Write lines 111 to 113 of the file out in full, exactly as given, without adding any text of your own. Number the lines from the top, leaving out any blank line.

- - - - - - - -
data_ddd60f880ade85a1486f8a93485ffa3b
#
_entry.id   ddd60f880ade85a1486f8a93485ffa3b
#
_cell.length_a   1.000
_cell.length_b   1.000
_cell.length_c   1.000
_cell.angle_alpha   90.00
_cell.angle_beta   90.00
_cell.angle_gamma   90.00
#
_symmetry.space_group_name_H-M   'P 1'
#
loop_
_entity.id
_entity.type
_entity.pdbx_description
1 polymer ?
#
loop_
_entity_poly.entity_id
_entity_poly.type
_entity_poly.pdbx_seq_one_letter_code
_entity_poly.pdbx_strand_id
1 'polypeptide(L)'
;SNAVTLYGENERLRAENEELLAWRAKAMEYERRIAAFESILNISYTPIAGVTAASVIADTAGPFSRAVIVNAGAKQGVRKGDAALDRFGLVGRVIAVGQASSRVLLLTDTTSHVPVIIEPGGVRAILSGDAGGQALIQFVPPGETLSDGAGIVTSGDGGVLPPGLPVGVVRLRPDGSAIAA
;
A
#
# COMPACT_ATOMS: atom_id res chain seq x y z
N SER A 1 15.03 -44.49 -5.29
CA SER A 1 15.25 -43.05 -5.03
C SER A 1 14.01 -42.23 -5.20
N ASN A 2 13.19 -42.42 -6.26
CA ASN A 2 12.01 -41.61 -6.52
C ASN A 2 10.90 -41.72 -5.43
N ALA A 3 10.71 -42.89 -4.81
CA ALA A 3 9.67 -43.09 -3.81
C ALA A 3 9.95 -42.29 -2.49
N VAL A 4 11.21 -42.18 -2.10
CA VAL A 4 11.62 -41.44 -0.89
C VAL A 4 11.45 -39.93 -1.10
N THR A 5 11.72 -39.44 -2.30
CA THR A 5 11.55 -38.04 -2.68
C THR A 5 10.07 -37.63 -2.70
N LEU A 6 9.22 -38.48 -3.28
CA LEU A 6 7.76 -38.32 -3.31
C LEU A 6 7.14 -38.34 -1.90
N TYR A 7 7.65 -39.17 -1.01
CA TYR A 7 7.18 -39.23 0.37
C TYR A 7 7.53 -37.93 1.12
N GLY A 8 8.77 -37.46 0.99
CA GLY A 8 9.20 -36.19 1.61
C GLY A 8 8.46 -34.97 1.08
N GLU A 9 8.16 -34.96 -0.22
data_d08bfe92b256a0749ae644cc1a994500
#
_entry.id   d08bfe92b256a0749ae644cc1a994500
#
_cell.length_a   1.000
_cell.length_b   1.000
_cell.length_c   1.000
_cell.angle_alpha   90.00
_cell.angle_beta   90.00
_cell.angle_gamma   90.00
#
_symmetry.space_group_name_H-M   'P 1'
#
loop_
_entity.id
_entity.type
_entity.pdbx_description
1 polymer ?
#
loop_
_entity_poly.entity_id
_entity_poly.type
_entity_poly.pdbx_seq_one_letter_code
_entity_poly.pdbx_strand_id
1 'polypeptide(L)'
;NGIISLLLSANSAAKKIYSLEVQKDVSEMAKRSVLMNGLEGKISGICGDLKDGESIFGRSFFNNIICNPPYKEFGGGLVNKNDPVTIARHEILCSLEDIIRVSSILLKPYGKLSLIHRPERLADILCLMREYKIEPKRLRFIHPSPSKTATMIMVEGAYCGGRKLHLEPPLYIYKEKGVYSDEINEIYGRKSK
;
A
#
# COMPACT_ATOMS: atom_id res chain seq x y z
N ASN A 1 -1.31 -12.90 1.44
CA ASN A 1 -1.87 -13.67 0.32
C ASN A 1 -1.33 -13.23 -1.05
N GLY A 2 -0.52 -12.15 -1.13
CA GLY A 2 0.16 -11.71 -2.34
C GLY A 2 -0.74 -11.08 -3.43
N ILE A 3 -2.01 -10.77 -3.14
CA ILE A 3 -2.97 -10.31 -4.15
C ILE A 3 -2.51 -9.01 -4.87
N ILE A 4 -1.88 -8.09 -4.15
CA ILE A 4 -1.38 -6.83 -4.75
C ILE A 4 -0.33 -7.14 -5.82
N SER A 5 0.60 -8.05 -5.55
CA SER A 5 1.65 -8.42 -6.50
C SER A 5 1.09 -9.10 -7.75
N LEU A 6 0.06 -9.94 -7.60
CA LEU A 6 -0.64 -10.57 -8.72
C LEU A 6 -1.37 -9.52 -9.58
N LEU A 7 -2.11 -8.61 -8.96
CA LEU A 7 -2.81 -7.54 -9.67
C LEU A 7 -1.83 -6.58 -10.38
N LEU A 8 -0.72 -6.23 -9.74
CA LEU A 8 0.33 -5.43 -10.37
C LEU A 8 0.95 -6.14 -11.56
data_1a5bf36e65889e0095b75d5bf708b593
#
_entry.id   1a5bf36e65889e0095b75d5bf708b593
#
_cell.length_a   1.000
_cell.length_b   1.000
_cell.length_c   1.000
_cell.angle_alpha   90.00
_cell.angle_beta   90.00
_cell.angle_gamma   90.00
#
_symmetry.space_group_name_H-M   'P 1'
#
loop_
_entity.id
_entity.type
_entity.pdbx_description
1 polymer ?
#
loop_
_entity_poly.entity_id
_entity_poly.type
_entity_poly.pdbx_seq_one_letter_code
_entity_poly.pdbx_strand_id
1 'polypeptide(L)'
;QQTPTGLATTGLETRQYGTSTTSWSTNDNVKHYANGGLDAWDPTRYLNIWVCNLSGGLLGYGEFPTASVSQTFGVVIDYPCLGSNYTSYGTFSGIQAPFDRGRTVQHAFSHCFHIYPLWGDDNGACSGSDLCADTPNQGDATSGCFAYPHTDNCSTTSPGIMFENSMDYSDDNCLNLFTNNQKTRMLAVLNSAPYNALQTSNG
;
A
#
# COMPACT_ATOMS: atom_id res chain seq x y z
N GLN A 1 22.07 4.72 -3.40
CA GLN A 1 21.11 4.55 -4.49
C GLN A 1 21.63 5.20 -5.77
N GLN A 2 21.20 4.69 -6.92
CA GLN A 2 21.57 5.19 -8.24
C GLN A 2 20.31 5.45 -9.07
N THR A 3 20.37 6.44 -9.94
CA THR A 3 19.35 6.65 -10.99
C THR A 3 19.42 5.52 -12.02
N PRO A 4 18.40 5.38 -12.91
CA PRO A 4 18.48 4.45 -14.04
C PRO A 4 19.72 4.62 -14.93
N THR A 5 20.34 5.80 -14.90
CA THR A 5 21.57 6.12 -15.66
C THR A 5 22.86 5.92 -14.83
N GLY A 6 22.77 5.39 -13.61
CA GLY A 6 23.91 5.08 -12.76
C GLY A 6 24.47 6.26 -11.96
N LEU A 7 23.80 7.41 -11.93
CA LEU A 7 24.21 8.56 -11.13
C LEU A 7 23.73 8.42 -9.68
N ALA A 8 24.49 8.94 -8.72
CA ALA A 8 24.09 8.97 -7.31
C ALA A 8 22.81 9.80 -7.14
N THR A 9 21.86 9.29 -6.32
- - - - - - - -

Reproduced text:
#
_entry.id   1a5bf36e65889e0095b75d5bf708b593
#